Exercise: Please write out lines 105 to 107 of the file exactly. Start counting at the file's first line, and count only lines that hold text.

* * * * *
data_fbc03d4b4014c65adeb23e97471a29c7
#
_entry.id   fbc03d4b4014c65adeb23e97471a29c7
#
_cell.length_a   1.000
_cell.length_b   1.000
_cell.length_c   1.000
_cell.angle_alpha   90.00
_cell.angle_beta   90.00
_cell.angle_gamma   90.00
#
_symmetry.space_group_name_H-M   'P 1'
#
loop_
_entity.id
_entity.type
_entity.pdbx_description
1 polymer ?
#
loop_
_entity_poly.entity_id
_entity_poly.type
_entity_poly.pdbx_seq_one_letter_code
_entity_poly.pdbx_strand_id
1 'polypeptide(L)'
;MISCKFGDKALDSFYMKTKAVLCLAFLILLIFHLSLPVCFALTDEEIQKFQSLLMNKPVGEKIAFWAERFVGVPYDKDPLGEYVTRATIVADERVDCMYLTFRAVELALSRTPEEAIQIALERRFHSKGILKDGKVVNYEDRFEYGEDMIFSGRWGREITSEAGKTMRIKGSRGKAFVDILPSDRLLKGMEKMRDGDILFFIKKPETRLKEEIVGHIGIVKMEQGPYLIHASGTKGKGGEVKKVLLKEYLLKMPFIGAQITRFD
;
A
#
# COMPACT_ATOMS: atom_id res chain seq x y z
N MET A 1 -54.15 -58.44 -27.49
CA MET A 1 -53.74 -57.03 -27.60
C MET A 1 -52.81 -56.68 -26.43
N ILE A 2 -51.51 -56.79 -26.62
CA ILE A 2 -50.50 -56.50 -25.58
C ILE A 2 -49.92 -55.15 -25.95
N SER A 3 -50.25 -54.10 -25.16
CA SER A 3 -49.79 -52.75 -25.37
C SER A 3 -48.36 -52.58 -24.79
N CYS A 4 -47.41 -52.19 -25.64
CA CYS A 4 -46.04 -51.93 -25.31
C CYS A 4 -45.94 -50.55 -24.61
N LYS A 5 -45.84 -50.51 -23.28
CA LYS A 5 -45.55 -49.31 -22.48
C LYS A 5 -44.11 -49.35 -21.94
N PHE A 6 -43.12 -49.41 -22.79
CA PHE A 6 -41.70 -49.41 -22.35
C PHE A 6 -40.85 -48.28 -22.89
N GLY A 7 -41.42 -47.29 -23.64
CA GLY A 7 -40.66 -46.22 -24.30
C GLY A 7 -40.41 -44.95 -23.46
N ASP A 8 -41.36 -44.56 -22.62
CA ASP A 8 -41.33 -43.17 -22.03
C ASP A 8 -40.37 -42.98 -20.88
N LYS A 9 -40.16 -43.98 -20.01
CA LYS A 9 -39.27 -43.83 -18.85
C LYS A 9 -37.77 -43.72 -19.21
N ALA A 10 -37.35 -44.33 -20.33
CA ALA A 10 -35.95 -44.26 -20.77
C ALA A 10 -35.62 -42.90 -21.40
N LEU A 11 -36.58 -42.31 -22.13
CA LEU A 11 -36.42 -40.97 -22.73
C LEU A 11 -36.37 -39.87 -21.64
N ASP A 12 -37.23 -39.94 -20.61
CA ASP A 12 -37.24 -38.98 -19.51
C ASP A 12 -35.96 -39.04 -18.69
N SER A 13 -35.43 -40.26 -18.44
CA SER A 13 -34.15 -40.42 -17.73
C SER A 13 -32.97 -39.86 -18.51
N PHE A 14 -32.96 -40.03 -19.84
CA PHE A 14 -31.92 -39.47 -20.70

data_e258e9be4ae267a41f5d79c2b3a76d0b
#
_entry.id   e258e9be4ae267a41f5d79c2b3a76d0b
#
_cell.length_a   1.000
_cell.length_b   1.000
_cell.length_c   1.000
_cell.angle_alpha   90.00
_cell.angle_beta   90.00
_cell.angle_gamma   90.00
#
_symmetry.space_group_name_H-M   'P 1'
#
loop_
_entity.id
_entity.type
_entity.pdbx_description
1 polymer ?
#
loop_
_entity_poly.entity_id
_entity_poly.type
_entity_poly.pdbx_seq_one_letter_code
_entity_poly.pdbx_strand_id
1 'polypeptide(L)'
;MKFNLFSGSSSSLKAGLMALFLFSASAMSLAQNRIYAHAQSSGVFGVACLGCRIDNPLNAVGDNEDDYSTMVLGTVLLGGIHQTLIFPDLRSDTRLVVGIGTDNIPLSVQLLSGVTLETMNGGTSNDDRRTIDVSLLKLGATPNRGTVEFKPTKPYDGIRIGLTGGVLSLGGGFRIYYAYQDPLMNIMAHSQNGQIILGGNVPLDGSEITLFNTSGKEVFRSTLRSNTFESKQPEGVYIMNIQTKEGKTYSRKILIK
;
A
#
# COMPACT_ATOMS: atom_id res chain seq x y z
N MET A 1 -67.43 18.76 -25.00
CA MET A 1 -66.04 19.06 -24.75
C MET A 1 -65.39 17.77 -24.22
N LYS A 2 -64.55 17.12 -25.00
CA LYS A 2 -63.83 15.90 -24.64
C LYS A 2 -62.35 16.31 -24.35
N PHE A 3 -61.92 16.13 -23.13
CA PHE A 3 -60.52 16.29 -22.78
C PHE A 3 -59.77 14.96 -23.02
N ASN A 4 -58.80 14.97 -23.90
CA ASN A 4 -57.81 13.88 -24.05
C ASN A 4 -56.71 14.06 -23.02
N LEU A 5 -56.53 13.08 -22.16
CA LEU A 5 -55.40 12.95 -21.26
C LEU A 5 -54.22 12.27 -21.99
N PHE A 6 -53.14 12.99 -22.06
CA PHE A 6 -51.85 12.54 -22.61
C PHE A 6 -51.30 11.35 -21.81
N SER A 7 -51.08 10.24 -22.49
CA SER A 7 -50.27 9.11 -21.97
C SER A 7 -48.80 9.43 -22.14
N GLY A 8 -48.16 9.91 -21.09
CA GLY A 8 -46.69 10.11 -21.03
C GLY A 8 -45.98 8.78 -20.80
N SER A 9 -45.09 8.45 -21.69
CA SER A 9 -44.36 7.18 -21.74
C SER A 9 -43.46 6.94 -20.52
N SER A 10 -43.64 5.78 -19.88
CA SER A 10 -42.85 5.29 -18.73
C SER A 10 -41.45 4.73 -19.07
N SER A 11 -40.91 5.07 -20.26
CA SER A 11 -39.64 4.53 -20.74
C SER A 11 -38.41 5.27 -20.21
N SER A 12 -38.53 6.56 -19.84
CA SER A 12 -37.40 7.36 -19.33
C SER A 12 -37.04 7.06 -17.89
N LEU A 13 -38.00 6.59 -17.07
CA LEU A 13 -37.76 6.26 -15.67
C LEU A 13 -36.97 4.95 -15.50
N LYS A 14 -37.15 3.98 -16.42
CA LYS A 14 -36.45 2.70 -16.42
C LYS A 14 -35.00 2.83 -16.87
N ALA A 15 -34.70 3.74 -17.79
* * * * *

N LYS A 2 -64.55 17.12 -25.00
CA LYS A 2 -63.83 15.90 -24.64
C LYS A 2 -62.35 16.31 -24.35